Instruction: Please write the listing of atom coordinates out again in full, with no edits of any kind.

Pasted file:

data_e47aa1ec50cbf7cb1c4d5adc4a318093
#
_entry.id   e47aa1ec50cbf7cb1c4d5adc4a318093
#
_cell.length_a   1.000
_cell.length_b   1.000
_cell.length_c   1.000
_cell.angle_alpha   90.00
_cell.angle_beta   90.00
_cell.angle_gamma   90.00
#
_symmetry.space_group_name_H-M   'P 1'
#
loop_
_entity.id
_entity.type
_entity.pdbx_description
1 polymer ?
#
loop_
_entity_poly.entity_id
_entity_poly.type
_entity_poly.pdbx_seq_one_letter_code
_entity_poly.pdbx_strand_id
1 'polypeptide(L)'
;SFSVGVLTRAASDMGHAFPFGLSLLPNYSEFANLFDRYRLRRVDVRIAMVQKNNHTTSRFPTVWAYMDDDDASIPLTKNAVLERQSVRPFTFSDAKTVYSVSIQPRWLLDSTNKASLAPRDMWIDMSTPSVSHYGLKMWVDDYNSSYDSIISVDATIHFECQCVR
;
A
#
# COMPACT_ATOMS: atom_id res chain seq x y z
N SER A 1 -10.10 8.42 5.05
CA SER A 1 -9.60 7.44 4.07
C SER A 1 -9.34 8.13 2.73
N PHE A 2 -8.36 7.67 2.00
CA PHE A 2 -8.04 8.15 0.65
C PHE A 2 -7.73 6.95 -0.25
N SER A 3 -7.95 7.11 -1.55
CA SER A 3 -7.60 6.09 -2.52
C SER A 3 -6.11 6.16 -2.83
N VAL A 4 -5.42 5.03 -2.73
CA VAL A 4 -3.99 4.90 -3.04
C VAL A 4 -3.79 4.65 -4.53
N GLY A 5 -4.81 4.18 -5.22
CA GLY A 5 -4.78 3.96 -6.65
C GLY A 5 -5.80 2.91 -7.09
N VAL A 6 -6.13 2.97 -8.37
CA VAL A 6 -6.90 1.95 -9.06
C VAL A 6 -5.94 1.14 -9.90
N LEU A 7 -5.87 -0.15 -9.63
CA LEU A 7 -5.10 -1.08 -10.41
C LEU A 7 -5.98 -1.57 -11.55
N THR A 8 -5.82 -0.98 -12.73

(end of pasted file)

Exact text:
data_e47aa1ec50cbf7cb1c4d5adc4a318093
#
_entry.id   e47aa1ec50cbf7cb1c4d5adc4a318093
#
_cell.length_a   1.000
_cell.length_b   1.000
_cell.length_c   1.000
_cell.angle_alpha   90.00
_cell.angle_beta   90.00
_cell.angle_gamma   90.00
#
_symmetry.space_group_name_H-M   'P 1'
#
loop_
_entity.id
_entity.type
_entity.pdbx_description
1 polymer ?
#
loop_
_entity_poly.entity_id
_entity_poly.type
_entity_poly.pdbx_seq_one_letter_code
_entity_poly.pdbx_strand_id
1 'polypeptide(L)'
;SFSVGVLTRAASDMGHAFPFGLSLLPNYSEFANLFDRYRLRRVDVRIAMVQKNNHTTSRFPTVWAYMDDDDASIPLTKNAVLERQSVRPFTFSDAKTVYSVSIQPRWLLDSTNKASLAPRDMWIDMSTPSVSHYGLKMWVDDYNSSYDSIISVDATIHFECQCVR
;
A
#
# COMPACT_ATOMS: atom_id res chain seq x y z
N SER A 1 -10.10 8.42 5.05
CA SER A 1 -9.60 7.44 4.07
C SER A 1 -9.34 8.13 2.73
N PHE A 2 -8.36 7.67 2.00
CA PHE A 2 -8.04 8.15 0.65
C PHE A 2 -7.73 6.95 -0.25
N SER A 3 -7.95 7.11 -1.55
CA SER A 3 -7.60 6.09 -2.52
C SER A 3 -6.11 6.16 -2.83
N VAL A 4 -5.42 5.03 -2.73
CA VAL A 4 -3.99 4.90 -3.04
C VAL A 4 -3.79 4.65 -4.53
N GLY A 5 -4.81 4.18 -5.22
CA GLY A 5 -4.78 3.96 -6.65
C GLY A 5 -5.80 2.91 -7.09
N VAL A 6 -6.13 2.97 -8.37
CA VAL A 6 -6.90 1.95 -9.06
C VAL A 6 -5.94 1.14 -9.90
N LEU A 7 -5.87 -0.15 -9.63
CA LEU A 7 -5.10 -1.08 -10.41
C LEU A 7 -5.98 -1.57 -11.55
N THR A 8 -5.82 -0.98 -12.73